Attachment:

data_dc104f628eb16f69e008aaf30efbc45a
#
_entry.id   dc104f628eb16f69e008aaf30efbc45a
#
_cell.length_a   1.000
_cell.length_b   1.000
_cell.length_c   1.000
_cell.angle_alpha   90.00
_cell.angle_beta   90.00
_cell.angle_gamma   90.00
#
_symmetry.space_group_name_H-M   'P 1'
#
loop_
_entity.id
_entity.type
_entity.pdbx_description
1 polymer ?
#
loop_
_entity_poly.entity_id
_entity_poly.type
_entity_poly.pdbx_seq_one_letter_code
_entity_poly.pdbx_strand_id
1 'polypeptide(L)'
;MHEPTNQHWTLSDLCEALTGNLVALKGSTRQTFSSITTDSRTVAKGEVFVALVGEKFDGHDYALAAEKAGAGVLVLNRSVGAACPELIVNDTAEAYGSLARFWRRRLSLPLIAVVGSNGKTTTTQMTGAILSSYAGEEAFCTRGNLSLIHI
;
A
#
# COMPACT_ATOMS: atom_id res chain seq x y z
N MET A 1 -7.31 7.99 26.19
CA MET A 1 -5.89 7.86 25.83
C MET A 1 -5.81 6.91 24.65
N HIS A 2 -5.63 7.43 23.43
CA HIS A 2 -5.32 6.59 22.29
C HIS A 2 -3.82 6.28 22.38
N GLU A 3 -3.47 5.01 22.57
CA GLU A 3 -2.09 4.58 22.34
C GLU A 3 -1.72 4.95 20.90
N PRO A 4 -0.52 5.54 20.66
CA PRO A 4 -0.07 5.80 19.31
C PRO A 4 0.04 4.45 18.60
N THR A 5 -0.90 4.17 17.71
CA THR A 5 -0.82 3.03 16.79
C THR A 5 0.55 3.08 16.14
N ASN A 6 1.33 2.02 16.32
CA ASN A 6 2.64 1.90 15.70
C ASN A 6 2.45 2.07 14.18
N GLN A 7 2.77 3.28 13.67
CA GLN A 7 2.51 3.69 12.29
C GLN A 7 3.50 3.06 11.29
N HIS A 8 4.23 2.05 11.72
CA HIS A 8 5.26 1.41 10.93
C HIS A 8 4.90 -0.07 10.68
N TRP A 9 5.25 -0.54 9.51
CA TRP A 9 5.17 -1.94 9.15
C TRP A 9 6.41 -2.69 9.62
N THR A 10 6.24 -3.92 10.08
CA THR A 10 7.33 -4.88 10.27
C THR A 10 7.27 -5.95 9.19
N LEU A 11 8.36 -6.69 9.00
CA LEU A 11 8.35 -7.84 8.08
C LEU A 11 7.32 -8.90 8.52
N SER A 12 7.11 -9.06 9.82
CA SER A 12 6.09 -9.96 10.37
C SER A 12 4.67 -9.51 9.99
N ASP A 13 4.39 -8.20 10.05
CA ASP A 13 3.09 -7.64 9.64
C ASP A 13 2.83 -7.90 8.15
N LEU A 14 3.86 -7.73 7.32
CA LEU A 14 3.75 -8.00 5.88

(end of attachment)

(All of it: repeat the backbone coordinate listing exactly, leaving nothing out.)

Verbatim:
data_dc104f628eb16f69e008aaf30efbc45a
#
_entry.id   dc104f628eb16f69e008aaf30efbc45a
#
_cell.length_a   1.000
_cell.length_b   1.000
_cell.length_c   1.000
_cell.angle_alpha   90.00
_cell.angle_beta   90.00
_cell.angle_gamma   90.00
#
_symmetry.space_group_name_H-M   'P 1'
#
loop_
_entity.id
_entity.type
_entity.pdbx_description
1 polymer ?
#
loop_
_entity_poly.entity_id
_entity_poly.type
_entity_poly.pdbx_seq_one_letter_code
_entity_poly.pdbx_strand_id
1 'polypeptide(L)'
;MHEPTNQHWTLSDLCEALTGNLVALKGSTRQTFSSITTDSRTVAKGEVFVALVGEKFDGHDYALAAEKAGAGVLVLNRSVGAACPELIVNDTAEAYGSLARFWRRRLSLPLIAVVGSNGKTTTTQMTGAILSSYAGEEAFCTRGNLSLIHI
;
A
#
# COMPACT_ATOMS: atom_id res chain seq x y z
N MET A 1 -7.31 7.99 26.19
CA MET A 1 -5.89 7.86 25.83
C MET A 1 -5.81 6.91 24.65
N HIS A 2 -5.63 7.43 23.43
CA HIS A 2 -5.32 6.59 22.29
C HIS A 2 -3.82 6.28 22.38
N GLU A 3 -3.47 5.01 22.57
CA GLU A 3 -2.09 4.58 22.34
C GLU A 3 -1.72 4.95 20.90
N PRO A 4 -0.52 5.54 20.66
CA PRO A 4 -0.07 5.80 19.31
C PRO A 4 0.04 4.45 18.60
N THR A 5 -0.90 4.17 17.71
CA THR A 5 -0.82 3.03 16.79
C THR A 5 0.55 3.08 16.14
N ASN A 6 1.33 2.02 16.32
CA ASN A 6 2.64 1.90 15.70
C ASN A 6 2.45 2.07 14.18
N GLN A 7 2.77 3.28 13.67
CA GLN A 7 2.51 3.69 12.29
C GLN A 7 3.50 3.06 11.29
N HIS A 8 4.23 2.05 11.72
CA HIS A 8 5.26 1.41 10.93
C HIS A 8 4.90 -0.07 10.68
N TRP A 9 5.25 -0.54 9.51
CA TRP A 9 5.17 -1.94 9.15
C TRP A 9 6.41 -2.69 9.62
N THR A 10 6.24 -3.92 10.08
CA THR A 10 7.33 -4.88 10.27
C THR A 10 7.27 -5.95 9.19
N LEU A 11 8.36 -6.69 9.00
CA LEU A 11 8.35 -7.84 8.08
C LEU A 11 7.32 -8.90 8.52
N SER A 12 7.11 -9.06 9.82
CA SER A 12 6.09 -9.96 10.37
C SER A 12 4.67 -9.51 9.99
N ASP A 13 4.39 -8.20 10.05
CA ASP A 13 3.09 -7.64 9.64
C ASP A 13 2.83 -7.90 8.15
N LEU A 14 3.86 -7.73 7.32
CA LEU A 14 3.75 -8.00 5.88